Biz Bits: How to stand out in the 'age of information'
Tip of the Week
This ever-growing pool of job seekers, a downturned economy and the endless amounts of information available online mean 21st-century job hunters must work harder to stand out in the marketplace. In the age of information, employers are able to gather data on a job candidate with a simple click of a mouse - which means that now more than ever, it's essential for jobseekers to take control of their online presence by building their own personal brand.
Dan Schawbel, founder of Millennial Branding, LLC and author of the international bestselling "Me 2.0: 4 Steps to Building Your Future," has made a career out of teaching new jobseekers and established professionals alike how to leverage the power of online media for personal empowerment and career success. Schawbel offers three pieces of advice on how to start creating your own personal brand.
- Find your niche - an industry or field you wish to become the go-to expert in - and become extremely knowledgeable in this field. Before you begin marketing yourself, make sure to develop the relevant professional skills. An advanced degree can give you an edge, too.
- Once you have the right education, market your professional skills and take control of your online perception. Brand yourself before someone else does it for you. By establishing your own website or blog, and claiming your name on social networks such as Facebook, Twitter and LinkedIn, you will have power over how people perceive you online. If you don't start controlling your online perceptions, then you will be judged solely based on popular opinion.
- Network. Put yourself out there and be consistent in your messaging. Using your credentials, knowledge and education, build relationships with both the niche media that covers your industry and with your industry peers. Seek out mentors within your field and don't be afraid to ask for endorsements from them once you've proven yourself.
With fewer people buying homes in the current market and more people renting, it is no surprise that scammers are targeting renters more frequently. The Better Business Bureau urges consumers to be wary when looking through classified rental listings online.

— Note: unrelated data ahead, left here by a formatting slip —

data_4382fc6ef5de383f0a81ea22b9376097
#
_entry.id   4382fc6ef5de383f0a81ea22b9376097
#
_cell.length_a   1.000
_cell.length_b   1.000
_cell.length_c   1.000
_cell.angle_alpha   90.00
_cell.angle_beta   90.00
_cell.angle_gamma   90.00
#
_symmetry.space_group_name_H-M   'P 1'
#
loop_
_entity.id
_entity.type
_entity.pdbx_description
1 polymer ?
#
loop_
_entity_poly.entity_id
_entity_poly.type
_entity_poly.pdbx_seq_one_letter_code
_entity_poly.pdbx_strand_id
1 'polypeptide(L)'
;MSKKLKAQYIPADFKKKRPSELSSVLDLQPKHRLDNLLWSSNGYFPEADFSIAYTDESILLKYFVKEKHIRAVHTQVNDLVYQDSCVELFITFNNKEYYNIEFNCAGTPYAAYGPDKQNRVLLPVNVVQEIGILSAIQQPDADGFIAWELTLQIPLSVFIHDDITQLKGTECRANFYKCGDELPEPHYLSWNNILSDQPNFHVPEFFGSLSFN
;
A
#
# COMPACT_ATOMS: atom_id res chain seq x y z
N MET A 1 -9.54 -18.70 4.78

Typically, scammers search Web sites listing legitimate properties for sale, take the information in those ads and post it with their own e-mail address under the housing rentals category. Potential victims who see these ads and contact the "supposed homeowner" via e-mail may receive a response explaining that he or she had to leave the U.S. quickly because of some missionary, contract work in Africa or similar deceptive story. The potential renters are then asked to wire two months' rent. When victims arrive at the property on the agreed-upon date they find the house or apartment is not for rent and its true owners know nothing about the agreement.
"This is not a new scam, just a variation of an old one," said Steve J. Bernas, president & CEO of the Better Business Bureau in Chicago. "Scammers might also ask potential renters to fill out credit applications asking for personal information like credit history, social security numbers, and work history, leaving the would be victims open to identity theft and the double whammy of losing the rent down payment as well as having their financial information stolen."
For more information on these scams and more, go to www.bbb.org.
According to Forbes.com, here are America's most expensive ZIP codes:
1. 91008, Duarte, Calif.
2. 94027, Atherton, Calif.
3. 90274, Rolling Hills, Calif.
4. 07620, Alpine, N.J.
5. 10014, New York City
6. 90210, Beverly Hills, Calif.
7. 10065, New York City
8. 94920, Belvedere, Calif.
9. 10012, New York, N.Y.
10. 93108, Santa Barbara, Calif.
Number to Know
$764.2 billion: Amount of money Visa credit card holders charged in 2009. MasterCard holders spent $476.9 billion, and American Express holders spent $419.8 billion.
According to Pediatrics journal, holding your laptop computer on your lap for long periods of time can cause skin problems that’s called "toasted skin syndrome."
GateHouse News Service